Get Over Your Fear of Teaching Math Word Problems!

Have you ever found yourself holding back on exposing your 4th grade or 5th grade students to math word problems?  I used to think that it was way too stressful and not in line with appropriate pacing of my math curriculum to introduce math word problems to students BEFORE THEY COULD DO THE MATH. My thoughts have greatly changed (and lucky for my students, they shifted pretty quickly in my teaching journey) and I’m here today to encourage you to put your fears aside when incorporating word problems into your math plans, routines, and assignments.

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Thinking back on why I held back on incorporating math word problems, I believe it may have come from the way my students’ math textbook was set up. Lessons to teach the computation skills came first and lessons connecting the material to word problems came closer to the end of a unit. Sure, a few super obvious word problems were embedded at the bottom of their classwork and homework sheets, but I was definitely led to believe that we didn’t want to overwhelm students with complicated word problems too soon.

I can remember that we cycled from learning the necessary computation (with me telling students step-by-step what to do) and then cycled through a few days of math word problems towards the end of each unit.

My decision making process may also have come from learned behavior—my students seemed to FREAK OUT in math when we pulled out word problems—and perhaps this made me constantly afraid to “go there” with my math time.  

I felt so much guilt and so much pressure when it came time to prepare for our state math test. So much of our state math test expected students to show their knowledge through solving math word problems. My students would surely be intimidated and experience testing fatigue if they hadn’t become more comfortable with word problems throughout the year.

But the times, they are a-changin’....or have changed. And, I’m grateful for it because now I know our students are capable of more than us holding them back by waiting to introduce word problems; they are ready for us to help them connect math to the real world. 

I look back on my decision to wait on word problems until students were more comfortable with the math as a rookie teacher mistake—circa 2005-2006 school year.

Eventually, I even learned to go beyond word problems and flipped my math approach entirely. I was lucky enough to have an amazing grade-level team that met weekly to plan as a professional learning team (we called it a PLC). When we focused on our math units, we pushed ourselves to answer,

“How does this concept connect to the REAL-WORLD? How can we help our students RELATE this math concept to something tangible?”

We’d figure out together how to bring a math concept to life at the BEGINNING of a unit—rather than hold back until students “got” the concept.

Through experience, I NOW know that students can LEARN to do the math WHILE solving and learning how to solve word problems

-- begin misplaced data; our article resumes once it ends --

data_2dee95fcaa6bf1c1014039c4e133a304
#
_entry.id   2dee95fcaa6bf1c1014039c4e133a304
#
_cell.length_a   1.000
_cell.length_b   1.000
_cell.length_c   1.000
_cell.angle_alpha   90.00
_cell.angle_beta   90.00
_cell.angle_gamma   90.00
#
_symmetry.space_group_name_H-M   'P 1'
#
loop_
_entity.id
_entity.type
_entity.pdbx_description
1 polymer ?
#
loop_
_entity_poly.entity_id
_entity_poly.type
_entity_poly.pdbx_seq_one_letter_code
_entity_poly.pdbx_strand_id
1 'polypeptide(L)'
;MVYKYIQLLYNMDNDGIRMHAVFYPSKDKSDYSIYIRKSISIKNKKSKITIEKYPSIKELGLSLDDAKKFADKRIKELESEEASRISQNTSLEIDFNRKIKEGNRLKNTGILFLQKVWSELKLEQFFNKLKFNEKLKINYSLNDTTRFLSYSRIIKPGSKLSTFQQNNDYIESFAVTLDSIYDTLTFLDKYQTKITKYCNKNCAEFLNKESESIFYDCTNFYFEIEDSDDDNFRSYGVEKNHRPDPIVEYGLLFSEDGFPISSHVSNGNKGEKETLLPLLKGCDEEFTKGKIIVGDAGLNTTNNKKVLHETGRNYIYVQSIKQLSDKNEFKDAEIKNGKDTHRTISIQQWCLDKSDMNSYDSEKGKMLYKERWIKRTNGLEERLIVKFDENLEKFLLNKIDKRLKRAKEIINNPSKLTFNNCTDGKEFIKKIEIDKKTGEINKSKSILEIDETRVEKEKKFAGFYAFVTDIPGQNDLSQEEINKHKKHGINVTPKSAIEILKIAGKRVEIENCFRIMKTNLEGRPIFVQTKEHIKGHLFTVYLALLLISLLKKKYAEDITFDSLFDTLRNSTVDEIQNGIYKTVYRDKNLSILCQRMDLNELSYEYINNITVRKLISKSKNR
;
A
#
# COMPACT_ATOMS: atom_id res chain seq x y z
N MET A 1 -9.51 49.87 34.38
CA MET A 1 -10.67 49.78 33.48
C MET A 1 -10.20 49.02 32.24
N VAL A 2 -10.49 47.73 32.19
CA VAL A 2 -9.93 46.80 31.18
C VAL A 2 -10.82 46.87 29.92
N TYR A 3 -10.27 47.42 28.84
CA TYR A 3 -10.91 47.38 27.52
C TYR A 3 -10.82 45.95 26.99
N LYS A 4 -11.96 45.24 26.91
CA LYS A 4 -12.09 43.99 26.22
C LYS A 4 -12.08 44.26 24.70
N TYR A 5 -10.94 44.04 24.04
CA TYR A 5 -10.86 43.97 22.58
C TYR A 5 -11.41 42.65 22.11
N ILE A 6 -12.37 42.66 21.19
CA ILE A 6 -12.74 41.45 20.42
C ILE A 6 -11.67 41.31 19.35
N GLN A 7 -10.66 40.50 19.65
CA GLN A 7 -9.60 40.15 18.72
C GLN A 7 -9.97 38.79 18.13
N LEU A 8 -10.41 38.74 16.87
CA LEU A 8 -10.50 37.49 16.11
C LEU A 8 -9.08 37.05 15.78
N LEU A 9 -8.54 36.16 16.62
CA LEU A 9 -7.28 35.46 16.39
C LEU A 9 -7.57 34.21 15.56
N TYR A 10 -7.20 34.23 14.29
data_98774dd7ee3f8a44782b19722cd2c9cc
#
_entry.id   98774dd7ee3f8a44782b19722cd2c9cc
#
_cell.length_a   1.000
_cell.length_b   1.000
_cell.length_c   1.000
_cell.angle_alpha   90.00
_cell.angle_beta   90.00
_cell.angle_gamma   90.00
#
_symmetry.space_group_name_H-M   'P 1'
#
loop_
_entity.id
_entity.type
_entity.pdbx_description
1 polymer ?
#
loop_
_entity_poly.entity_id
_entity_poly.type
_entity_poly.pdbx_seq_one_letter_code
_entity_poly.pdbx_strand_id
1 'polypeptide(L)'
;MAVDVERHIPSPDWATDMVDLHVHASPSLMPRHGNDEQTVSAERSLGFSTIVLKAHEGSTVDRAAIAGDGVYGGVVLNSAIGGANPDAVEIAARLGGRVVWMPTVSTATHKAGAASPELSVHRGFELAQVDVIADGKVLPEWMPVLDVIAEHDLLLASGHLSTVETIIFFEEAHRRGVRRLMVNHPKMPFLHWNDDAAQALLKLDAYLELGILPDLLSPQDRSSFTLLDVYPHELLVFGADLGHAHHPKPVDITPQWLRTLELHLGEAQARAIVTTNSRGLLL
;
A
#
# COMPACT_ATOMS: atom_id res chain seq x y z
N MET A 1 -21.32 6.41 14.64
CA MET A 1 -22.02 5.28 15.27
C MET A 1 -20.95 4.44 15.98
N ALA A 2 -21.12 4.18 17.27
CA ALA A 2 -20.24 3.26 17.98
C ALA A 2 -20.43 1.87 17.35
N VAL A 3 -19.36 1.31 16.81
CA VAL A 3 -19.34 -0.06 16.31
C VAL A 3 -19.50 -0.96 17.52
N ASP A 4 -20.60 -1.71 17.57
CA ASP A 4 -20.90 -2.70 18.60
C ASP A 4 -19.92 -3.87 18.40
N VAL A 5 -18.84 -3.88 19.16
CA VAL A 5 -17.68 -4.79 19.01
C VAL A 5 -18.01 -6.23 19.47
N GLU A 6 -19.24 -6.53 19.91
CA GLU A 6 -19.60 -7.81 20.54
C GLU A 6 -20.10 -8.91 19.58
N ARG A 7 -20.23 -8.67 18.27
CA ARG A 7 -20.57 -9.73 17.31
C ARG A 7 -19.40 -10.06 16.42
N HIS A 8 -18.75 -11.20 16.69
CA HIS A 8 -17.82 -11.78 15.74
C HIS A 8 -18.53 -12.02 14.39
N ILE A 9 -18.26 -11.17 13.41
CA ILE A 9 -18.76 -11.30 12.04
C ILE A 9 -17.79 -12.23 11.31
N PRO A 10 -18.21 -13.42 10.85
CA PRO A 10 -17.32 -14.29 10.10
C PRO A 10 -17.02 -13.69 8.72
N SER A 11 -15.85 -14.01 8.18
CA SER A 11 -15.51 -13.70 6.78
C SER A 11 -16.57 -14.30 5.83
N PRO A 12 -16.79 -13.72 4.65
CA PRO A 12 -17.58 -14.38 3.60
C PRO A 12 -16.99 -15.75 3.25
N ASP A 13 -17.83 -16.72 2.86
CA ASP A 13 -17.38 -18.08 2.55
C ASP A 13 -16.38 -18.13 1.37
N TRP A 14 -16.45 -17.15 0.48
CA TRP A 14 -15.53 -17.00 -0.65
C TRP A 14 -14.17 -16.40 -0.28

Word problems should be embedded throughout our math units, our stations, our bell ringers. Dare I say, we should be using more WORD PROBLEMS than “naked” computation problems in our classrooms!

Not only do word problems give students context for the skills they are learning, but (in my experience), interpreting word problems is a majority of what students are expected to do on standardized tests; we do more harm to our students’ math learning and create more stress for our future selves when we hold back on using word problems.

So, how did I increase my use of math word problems throughout my math units?

1) Dig for Quality Math Word Problems in all of the Materials you have Access to!

First, I dug deeper into my math textbook’s “extras” and found that they did actually have word problems for each lesson, but they were called “Enrichment.”  (This was before Teachers Pay Teachers, guys—so my textbook and copy materials were where I had to start!)

2) Hold your Math Task Cards up to a Higher Standard

At some point, I fell in love with using task cards in math, but I don’t use just “any” set of task cards. I almost solely use math task cards that incorporate word problems and other higher level application skills. (If I’ve created math task cards that only contain computation skills, like my comparing and ordering fractions cards, I’ve incorporated leveling or scaffolding for differentiation.) What is the point in multiplying and dividing fractions if you have NO IDEA how anyone ever uses that concept in real-life?

Some of my favorite real-world task card sets are Mixed Up at the Farmers’ Market (for converting customary capacity and weight), House Plan Themed problems for Multiplying and Dividing Decimals (through area word problems), and the Cupcake Shop themed problems for multiplying and dividing fractions.


I started creating real-world themed word problem sets and task cards to help my students see connections between the math we were learning and real-world situations. These problems either incorporate real-world data or real-world contexts that may be of interest to students.

Some of my favorite real-world math problem sets are “Cooking Up Some Cookies” for adding and subtracting fractions, “For the Love of Reading” for whole number division, and “Movie Theater” for adding and subtracting decimals.

4) Find a Math Word Problem Solving Method you like and Teach it to Students